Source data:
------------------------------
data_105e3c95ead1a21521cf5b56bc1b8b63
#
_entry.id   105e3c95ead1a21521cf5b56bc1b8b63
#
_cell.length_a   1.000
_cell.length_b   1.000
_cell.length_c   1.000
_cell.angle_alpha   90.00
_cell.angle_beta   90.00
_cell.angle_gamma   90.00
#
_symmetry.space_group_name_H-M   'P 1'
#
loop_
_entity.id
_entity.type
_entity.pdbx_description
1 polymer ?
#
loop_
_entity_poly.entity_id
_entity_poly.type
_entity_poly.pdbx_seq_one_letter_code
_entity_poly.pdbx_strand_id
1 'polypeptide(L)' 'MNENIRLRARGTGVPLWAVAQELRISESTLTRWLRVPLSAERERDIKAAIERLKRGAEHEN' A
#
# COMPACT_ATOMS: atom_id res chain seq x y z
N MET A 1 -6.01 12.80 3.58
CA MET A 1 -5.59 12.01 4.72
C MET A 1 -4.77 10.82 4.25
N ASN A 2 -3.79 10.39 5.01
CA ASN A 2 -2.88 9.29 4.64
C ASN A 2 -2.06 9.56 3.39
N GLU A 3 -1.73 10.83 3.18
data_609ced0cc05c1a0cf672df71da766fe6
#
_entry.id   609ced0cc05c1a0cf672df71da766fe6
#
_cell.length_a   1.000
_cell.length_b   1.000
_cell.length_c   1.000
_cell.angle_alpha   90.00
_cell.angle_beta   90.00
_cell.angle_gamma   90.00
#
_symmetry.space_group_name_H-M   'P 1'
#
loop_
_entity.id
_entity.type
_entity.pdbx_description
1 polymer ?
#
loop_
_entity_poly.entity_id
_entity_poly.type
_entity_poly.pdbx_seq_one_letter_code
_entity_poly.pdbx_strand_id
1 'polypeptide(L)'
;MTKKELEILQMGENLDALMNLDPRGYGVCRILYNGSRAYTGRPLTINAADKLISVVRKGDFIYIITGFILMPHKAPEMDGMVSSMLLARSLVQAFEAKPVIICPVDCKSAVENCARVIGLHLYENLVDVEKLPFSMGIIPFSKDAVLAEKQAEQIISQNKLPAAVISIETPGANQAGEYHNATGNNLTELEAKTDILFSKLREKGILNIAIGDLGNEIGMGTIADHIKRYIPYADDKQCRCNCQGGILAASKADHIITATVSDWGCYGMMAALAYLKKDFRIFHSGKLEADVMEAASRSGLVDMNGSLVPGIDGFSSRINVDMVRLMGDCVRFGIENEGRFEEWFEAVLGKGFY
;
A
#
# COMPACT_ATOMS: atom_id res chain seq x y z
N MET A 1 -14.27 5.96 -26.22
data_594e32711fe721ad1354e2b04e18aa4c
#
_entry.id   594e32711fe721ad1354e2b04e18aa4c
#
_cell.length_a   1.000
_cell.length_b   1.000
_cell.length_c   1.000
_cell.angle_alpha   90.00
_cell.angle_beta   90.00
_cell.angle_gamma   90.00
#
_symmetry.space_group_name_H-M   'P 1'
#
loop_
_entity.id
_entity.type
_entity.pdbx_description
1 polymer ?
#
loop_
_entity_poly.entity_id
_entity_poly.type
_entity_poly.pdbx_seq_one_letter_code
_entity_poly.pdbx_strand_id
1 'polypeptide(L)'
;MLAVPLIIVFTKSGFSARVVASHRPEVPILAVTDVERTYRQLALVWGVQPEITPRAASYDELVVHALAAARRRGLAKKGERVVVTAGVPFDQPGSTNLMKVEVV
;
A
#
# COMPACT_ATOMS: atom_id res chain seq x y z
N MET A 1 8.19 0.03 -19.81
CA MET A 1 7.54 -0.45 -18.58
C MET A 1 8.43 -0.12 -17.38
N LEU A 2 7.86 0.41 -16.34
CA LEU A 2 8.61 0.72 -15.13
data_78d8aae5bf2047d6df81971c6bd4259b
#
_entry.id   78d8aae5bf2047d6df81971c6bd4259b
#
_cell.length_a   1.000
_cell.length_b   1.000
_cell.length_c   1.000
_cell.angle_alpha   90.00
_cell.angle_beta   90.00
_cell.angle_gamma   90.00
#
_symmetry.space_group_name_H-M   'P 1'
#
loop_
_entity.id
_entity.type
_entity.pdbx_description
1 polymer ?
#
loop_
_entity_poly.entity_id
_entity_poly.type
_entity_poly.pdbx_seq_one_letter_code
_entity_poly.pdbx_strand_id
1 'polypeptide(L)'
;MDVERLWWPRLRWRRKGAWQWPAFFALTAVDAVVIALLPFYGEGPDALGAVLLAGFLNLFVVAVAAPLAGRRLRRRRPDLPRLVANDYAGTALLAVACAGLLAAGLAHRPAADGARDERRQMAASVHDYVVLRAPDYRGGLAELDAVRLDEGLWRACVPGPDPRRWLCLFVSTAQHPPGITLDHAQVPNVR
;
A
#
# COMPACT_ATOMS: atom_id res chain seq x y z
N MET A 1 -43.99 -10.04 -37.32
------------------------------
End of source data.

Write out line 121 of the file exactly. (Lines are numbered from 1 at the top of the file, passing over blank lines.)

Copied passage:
_entity_poly.entity_id